The Chilean Navy participates in a number of bilateral and multilateral naval exercises, including UNITAS Pacific Phase, Rim of the Pacific, Team Work South, Maritime Coordination and Training, Team Work North, the PANAMAX training exercise, and many others. [17] In late 2012 and early 2013, the CS Simpson deployed for three months to take part in training activities with the US Navy, including the Diesel Electric Submarine Initiative (DESI) and CHILEMAR IV. The purpose of these exercises was to improve joint interoperability and cooperation. [18]

Despite Chile's current modernization and replacement rate, which is the highest in Latin America, it is not expected that Chile will expand beyond its current fleet of four diesel-electric submarines. [19] Instead, Chile seems more intent on improving the capabilities of its existing fleet. The Chilean Navy is currently in negotiations with the Spanish communications company Indra to develop an enhanced satellite communication system for its Scorpène-class submarines. [20] Moreover, while some of Chile's neighbors (e.g., Brazil and Argentina) are exploring or actively developing the capability for nuclear-powered submarines, Chile appears to be focusing more on better training and modernization for its diesel-electric submarine fleet.

[1] "The Navy: A key institution in Chile," Chilean Navy Public Affairs Directorate,
[2] "The Mission of the Chilean Navy," Chilean Navy Public Affairs Directorate,
[3] "Jane's Underwater Warfare Systems: Submarine Forces - Chile," IHS Jane's, 15 June 2011,
[4] "Chile: Facing the Pacific Ocean," Chilean Navy Public Affairs Directorate,
[5] "The Maritime Vector," Chilean Navy Public Affairs Directorate,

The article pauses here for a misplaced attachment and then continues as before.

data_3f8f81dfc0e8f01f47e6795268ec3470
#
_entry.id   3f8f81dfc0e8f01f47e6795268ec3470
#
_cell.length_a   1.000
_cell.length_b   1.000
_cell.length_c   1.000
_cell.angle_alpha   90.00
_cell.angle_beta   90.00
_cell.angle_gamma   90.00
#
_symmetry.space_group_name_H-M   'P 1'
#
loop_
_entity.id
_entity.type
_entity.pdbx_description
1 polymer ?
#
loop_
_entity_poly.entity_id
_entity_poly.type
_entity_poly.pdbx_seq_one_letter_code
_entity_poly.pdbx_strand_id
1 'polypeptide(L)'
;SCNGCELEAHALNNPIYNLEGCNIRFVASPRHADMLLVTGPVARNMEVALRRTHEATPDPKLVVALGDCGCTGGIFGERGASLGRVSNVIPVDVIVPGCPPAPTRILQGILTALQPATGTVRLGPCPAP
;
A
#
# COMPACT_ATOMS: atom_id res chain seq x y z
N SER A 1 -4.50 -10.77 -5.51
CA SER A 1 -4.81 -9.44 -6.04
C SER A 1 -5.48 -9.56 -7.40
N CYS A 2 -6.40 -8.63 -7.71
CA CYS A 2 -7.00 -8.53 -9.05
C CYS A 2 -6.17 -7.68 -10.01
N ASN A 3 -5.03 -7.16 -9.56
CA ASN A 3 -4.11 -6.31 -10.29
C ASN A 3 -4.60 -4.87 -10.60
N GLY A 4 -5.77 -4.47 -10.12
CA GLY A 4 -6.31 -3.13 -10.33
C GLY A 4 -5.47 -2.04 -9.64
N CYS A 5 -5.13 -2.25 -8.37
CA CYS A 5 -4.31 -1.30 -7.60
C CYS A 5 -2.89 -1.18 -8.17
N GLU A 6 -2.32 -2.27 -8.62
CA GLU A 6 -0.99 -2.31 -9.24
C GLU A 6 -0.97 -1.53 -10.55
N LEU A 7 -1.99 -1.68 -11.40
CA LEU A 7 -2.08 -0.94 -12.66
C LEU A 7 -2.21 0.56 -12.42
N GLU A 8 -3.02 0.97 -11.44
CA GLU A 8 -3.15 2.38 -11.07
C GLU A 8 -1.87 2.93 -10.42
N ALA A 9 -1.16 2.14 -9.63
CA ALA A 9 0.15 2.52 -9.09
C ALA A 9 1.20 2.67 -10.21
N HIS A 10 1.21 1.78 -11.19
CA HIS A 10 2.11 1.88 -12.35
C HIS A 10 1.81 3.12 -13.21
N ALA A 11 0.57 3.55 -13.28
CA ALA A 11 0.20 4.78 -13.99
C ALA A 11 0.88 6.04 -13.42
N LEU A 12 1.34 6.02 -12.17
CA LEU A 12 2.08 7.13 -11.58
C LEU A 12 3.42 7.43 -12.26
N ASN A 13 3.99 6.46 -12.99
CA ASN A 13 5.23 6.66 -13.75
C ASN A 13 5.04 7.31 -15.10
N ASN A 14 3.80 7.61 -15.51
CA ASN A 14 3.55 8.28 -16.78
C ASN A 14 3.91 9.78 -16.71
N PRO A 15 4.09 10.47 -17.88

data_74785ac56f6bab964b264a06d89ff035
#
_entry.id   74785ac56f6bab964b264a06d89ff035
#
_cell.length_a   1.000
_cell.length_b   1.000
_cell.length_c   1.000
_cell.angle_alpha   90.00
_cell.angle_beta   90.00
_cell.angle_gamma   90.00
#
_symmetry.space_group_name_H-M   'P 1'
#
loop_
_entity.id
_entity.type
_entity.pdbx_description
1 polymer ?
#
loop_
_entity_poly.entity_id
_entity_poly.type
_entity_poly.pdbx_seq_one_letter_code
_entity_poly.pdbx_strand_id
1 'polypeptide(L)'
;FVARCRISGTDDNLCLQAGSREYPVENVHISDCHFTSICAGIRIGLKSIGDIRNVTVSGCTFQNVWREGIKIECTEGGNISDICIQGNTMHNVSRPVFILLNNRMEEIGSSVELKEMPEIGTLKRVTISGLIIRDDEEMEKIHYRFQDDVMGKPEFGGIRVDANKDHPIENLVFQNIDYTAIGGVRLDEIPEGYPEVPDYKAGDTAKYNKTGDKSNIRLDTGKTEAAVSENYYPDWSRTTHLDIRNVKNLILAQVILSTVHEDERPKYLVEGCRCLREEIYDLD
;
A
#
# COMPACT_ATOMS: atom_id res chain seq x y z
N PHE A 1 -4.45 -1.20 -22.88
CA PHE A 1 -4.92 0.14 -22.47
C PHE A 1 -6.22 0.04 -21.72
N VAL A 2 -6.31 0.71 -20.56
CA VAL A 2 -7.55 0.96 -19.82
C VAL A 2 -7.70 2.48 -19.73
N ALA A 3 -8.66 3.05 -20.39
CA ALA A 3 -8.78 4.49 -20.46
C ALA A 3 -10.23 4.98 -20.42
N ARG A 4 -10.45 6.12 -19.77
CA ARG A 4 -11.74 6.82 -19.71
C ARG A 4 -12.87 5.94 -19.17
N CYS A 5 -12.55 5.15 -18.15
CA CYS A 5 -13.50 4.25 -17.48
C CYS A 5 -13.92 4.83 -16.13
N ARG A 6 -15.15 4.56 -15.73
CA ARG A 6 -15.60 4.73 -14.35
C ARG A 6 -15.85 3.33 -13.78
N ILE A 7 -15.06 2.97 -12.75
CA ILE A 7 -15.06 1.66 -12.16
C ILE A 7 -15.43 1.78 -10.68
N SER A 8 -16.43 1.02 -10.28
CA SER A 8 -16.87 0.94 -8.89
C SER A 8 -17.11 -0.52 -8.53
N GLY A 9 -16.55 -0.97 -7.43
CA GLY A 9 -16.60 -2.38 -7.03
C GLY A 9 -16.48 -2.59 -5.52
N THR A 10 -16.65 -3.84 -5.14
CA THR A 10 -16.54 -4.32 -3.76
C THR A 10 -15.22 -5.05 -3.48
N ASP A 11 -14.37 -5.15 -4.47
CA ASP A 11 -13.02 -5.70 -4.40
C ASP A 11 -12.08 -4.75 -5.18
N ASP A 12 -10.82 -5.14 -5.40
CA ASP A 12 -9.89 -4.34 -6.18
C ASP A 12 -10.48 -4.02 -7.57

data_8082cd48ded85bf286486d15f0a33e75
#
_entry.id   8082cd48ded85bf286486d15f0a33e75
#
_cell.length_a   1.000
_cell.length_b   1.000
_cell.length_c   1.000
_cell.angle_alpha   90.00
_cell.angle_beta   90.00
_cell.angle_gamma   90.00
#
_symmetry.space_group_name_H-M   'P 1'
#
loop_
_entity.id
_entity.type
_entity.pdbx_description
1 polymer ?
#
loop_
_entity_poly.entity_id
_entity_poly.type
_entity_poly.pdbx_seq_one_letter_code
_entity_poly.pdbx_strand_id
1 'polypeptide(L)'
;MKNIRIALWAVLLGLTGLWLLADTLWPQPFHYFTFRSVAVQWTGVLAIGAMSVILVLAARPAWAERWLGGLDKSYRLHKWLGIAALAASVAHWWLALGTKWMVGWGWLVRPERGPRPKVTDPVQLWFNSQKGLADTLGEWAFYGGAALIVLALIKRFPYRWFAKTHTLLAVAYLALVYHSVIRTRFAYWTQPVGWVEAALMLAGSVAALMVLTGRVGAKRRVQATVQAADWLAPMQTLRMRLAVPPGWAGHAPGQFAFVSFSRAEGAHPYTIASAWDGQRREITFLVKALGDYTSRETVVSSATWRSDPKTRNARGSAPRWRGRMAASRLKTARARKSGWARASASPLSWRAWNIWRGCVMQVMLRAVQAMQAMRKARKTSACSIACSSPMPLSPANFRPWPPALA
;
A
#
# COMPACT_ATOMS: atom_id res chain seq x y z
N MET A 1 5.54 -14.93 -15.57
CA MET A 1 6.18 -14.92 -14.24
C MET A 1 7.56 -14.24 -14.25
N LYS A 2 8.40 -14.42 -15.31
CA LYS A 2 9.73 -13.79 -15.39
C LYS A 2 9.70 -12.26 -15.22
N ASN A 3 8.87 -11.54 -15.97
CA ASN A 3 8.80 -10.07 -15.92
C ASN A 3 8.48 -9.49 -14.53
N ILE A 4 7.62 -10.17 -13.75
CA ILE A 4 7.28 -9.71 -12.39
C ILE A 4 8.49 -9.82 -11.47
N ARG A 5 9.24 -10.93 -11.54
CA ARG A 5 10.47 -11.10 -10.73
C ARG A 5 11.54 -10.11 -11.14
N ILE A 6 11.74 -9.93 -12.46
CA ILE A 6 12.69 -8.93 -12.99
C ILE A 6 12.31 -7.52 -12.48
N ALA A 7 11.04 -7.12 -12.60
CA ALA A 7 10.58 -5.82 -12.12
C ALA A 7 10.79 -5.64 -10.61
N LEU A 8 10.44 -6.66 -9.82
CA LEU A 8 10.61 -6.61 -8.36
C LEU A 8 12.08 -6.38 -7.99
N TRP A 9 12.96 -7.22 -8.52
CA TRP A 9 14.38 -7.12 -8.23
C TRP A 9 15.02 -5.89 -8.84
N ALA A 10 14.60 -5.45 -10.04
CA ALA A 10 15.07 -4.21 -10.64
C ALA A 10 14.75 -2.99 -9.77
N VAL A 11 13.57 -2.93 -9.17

[6] "SS-20 Thomson,", 11 December 2012,; "SSK Scorpene Class Attack Submarine," Naval Technology, (2012),
[7] "Jane's Navy International: Chilean firm present light SSK" IHS Jane's, 13 December 2012,; "SSK Scorpene Class Attack Submarine," Naval Technology, Accessed 22 May 2014,
[8] "Chile Navy-History,", 29 November 2012,
[9] Roberto R. Flammia, "Coppering Soldiers: Forging New Roles for the Chilean Military," (Thesis, Naval Postgraduate School, 2005).
[10] "Jane's Underwater Warfare Systems: Submarine Forces - Chile," IHS Jane's, 15 June 2011,
[11] "SSK Scorpene Class Attack Submarine," Naval Technology, Accessed 22 May 2014,
[12] "SSK Scorpene Class Attack Submarine," Naval Technology, (2012),; "Scorpene Class Patrol Submarine,", (2006),; "Scorpene Class Diesel Air Independent Propulsion Patrol Submarine," Navy Recognition, 6 April 2012,
[13] "Military Submarines Type 209 Class," Military Submarines, (2012),
[14] "El submarino chileno Simpson se reincorpora al servicio tras su modernización en ASMAR," Información de Defensa y Securidad, 18 June 2012,
[15] Andrew MacDonald, "Thales to Open Sonar Production in Brazil," Janes, 15 April 2015,
[16] "Jane's World Navies: Chile," IHS Jane's, 8 April 2014,
[17] "Contributions to the Nations Foreign Affairs," Chilean Navy Public Affairs Directorate,
[18] Mass Communication Specialist 1st Class Sean Allen, "Chilean Submarine Departs Mayport after Completing Exercise with U.S. Navy," Official Website of the U.S. Navy, 7 February 2013,
[19] "Jane's Sentinel Security Assessment: Procurement - Chile" IHS Jane's, 25 March 2014,
[20] "Jane's Sentinel Security Assessment: Procurement - Chile" IHS Jane's, 25 March 2014,

June 24, 2015
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The submarine proliferation resource collection is designed to highlight global trends in the sale and acquisition of diesel- and nuclear-powered submarines. It is structured on a country-by-country basis, with each country profile consisting of information on capabilities, imports and exports.

This material is produced independently for NTI by the James Martin Center for Nonproliferation Studies at the Middlebury Institute of International Studies at Monterey and does not necessarily reflect the opinions of and has not been independently verified by NTI or its directors, officers, employees, or agents. Copyright 2017.